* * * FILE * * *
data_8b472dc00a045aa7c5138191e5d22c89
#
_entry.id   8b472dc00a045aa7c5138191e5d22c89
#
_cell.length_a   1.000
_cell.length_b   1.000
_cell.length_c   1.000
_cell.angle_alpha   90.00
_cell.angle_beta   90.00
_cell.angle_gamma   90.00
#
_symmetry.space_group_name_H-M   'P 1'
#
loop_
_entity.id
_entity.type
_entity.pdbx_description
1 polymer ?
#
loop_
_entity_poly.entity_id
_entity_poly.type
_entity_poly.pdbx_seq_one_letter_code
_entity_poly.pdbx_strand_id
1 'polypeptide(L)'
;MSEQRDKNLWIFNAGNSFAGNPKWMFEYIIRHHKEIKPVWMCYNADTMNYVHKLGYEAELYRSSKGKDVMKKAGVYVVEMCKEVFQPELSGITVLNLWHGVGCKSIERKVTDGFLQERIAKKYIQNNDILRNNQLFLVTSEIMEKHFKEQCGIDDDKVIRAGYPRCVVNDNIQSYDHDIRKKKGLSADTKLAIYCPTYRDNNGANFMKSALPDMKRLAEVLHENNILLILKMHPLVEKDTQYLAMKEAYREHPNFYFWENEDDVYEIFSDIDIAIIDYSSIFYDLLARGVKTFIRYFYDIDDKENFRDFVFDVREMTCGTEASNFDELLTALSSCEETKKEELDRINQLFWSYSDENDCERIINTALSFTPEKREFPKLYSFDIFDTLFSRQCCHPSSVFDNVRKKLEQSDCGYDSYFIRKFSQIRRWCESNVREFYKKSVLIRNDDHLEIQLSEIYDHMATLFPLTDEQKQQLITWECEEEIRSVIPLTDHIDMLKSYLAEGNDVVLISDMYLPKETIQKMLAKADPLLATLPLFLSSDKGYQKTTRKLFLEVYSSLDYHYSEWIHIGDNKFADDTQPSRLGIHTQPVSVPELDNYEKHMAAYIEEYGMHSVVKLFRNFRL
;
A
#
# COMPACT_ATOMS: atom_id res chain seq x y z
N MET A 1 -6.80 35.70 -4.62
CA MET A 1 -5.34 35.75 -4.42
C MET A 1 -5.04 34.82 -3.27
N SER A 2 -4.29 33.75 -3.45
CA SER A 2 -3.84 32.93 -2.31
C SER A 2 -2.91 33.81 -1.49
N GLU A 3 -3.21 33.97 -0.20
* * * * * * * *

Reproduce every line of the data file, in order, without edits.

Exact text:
data_8b472dc00a045aa7c5138191e5d22c89
#
_entry.id   8b472dc00a045aa7c5138191e5d22c89
#
_cell.length_a   1.000
_cell.length_b   1.000
_cell.length_c   1.000
_cell.angle_alpha   90.00
_cell.angle_beta   90.00
_cell.angle_gamma   90.00
#
_symmetry.space_group_name_H-M   'P 1'
#
loop_
_entity.id
_entity.type
_entity.pdbx_description
1 polymer ?
#
loop_
_entity_poly.entity_id
_entity_poly.type
_entity_poly.pdbx_seq_one_letter_code
_entity_poly.pdbx_strand_id
1 'polypeptide(L)'
;MSEQRDKNLWIFNAGNSFAGNPKWMFEYIIRHHKEIKPVWMCYNADTMNYVHKLGYEAELYRSSKGKDVMKKAGVYVVEMCKEVFQPELSGITVLNLWHGVGCKSIERKVTDGFLQERIAKKYIQNNDILRNNQLFLVTSEIMEKHFKEQCGIDDDKVIRAGYPRCVVNDNIQSYDHDIRKKKGLSADTKLAIYCPTYRDNNGANFMKSALPDMKRLAEVLHENNILLILKMHPLVEKDTQYLAMKEAYREHPNFYFWENEDDVYEIFSDIDIAIIDYSSIFYDLLARGVKTFIRYFYDIDDKENFRDFVFDVREMTCGTEASNFDELLTALSSCEETKKEELDRINQLFWSYSDENDCERIINTALSFTPEKREFPKLYSFDIFDTLFSRQCCHPSSVFDNVRKKLEQSDCGYDSYFIRKFSQIRRWCESNVREFYKKSVLIRNDDHLEIQLSEIYDHMATLFPLTDEQKQQLITWECEEEIRSVIPLTDHIDMLKSYLAEGNDVVLISDMYLPKETIQKMLAKADPLLATLPLFLSSDKGYQKTTRKLFLEVYSSLDYHYSEWIHIGDNKFADDTQPSRLGIHTQPVSVPELDNYEKHMAAYIEEYGMHSVVKLFRNFRL
;
A
#
# COMPACT_ATOMS: atom_id res chain seq x y z
N MET A 1 -6.80 35.70 -4.62
CA MET A 1 -5.34 35.75 -4.42
C MET A 1 -5.04 34.82 -3.27
N SER A 2 -4.29 33.75 -3.45
CA SER A 2 -3.84 32.93 -2.31
C SER A 2 -2.91 33.81 -1.49
N GLU A 3 -3.21 33.97 -0.20